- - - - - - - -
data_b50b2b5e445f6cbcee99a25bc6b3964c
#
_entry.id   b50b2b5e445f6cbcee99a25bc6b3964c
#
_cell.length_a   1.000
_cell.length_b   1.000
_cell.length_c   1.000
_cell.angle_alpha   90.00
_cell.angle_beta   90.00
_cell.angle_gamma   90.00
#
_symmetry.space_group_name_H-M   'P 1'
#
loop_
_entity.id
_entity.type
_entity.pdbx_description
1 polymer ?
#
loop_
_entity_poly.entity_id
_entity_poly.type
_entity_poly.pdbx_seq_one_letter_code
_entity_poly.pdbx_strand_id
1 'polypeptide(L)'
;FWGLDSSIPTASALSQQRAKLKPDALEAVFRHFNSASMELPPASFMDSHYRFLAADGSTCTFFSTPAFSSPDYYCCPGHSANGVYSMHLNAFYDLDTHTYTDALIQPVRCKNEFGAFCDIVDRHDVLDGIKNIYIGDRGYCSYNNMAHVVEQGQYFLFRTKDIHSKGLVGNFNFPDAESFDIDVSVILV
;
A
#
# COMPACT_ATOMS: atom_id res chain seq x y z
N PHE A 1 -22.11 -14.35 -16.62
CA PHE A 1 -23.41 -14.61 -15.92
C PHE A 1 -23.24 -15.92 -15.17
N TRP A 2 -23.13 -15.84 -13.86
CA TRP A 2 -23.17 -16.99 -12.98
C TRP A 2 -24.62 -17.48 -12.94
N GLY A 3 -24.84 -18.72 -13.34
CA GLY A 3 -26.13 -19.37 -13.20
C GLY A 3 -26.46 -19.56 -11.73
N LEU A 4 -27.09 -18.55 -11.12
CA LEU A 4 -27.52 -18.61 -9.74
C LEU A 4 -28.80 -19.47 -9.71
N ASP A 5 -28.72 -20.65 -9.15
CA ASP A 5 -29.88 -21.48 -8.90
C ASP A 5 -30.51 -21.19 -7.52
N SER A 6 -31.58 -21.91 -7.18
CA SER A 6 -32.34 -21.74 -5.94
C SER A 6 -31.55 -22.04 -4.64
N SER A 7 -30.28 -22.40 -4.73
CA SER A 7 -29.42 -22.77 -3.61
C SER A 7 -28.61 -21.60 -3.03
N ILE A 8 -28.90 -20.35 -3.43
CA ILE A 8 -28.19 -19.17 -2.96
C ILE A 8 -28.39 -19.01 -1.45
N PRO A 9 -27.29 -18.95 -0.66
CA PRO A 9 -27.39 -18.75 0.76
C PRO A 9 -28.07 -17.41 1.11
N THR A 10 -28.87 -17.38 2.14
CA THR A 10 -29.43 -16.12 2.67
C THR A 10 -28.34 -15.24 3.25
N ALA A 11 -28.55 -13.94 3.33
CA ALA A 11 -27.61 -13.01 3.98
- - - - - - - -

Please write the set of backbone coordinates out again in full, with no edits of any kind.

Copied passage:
data_b50b2b5e445f6cbcee99a25bc6b3964c
#
_entry.id   b50b2b5e445f6cbcee99a25bc6b3964c
#
_cell.length_a   1.000
_cell.length_b   1.000
_cell.length_c   1.000
_cell.angle_alpha   90.00
_cell.angle_beta   90.00
_cell.angle_gamma   90.00
#
_symmetry.space_group_name_H-M   'P 1'
#
loop_
_entity.id
_entity.type
_entity.pdbx_description
1 polymer ?
#
loop_
_entity_poly.entity_id
_entity_poly.type
_entity_poly.pdbx_seq_one_letter_code
_entity_poly.pdbx_strand_id
1 'polypeptide(L)'
;FWGLDSSIPTASALSQQRAKLKPDALEAVFRHFNSASMELPPASFMDSHYRFLAADGSTCTFFSTPAFSSPDYYCCPGHSANGVYSMHLNAFYDLDTHTYTDALIQPVRCKNEFGAFCDIVDRHDVLDGIKNIYIGDRGYCSYNNMAHVVEQGQYFLFRTKDIHSKGLVGNFNFPDAESFDIDVSVILV
;
A
#
# COMPACT_ATOMS: atom_id res chain seq x y z
N PHE A 1 -22.11 -14.35 -16.62
CA PHE A 1 -23.41 -14.61 -15.92
C PHE A 1 -23.24 -15.92 -15.17
N TRP A 2 -23.13 -15.84 -13.86
CA TRP A 2 -23.17 -16.99 -12.98
C TRP A 2 -24.62 -17.48 -12.94
N GLY A 3 -24.84 -18.72 -13.34
CA GLY A 3 -26.13 -19.37 -13.20
C GLY A 3 -26.46 -19.56 -11.73
N LEU A 4 -27.09 -18.55 -11.12
CA LEU A 4 -27.52 -18.61 -9.74
C LEU A 4 -28.80 -19.47 -9.71
N ASP A 5 -28.72 -20.65 -9.15
CA ASP A 5 -29.88 -21.48 -8.90
C ASP A 5 -30.51 -21.19 -7.52
N SER A 6 -31.58 -21.91 -7.18
CA SER A 6 -32.34 -21.74 -5.94
C SER A 6 -31.55 -22.04 -4.64
N SER A 7 -30.28 -22.40 -4.73
CA SER A 7 -29.42 -22.77 -3.61
C SER A 7 -28.61 -21.60 -3.03
N ILE A 8 -28.90 -20.35 -3.43
CA ILE A 8 -28.19 -19.17 -2.96
C ILE A 8 -28.39 -19.01 -1.45
N PRO A 9 -27.29 -18.95 -0.66
CA PRO A 9 -27.39 -18.75 0.76
C PRO A 9 -28.07 -17.41 1.11
N THR A 10 -28.87 -17.38 2.14
CA THR A 10 -29.43 -16.12 2.67
C THR A 10 -28.34 -15.24 3.25
N ALA A 11 -28.55 -13.94 3.33
CA ALA A 11 -27.61 -13.01 3.98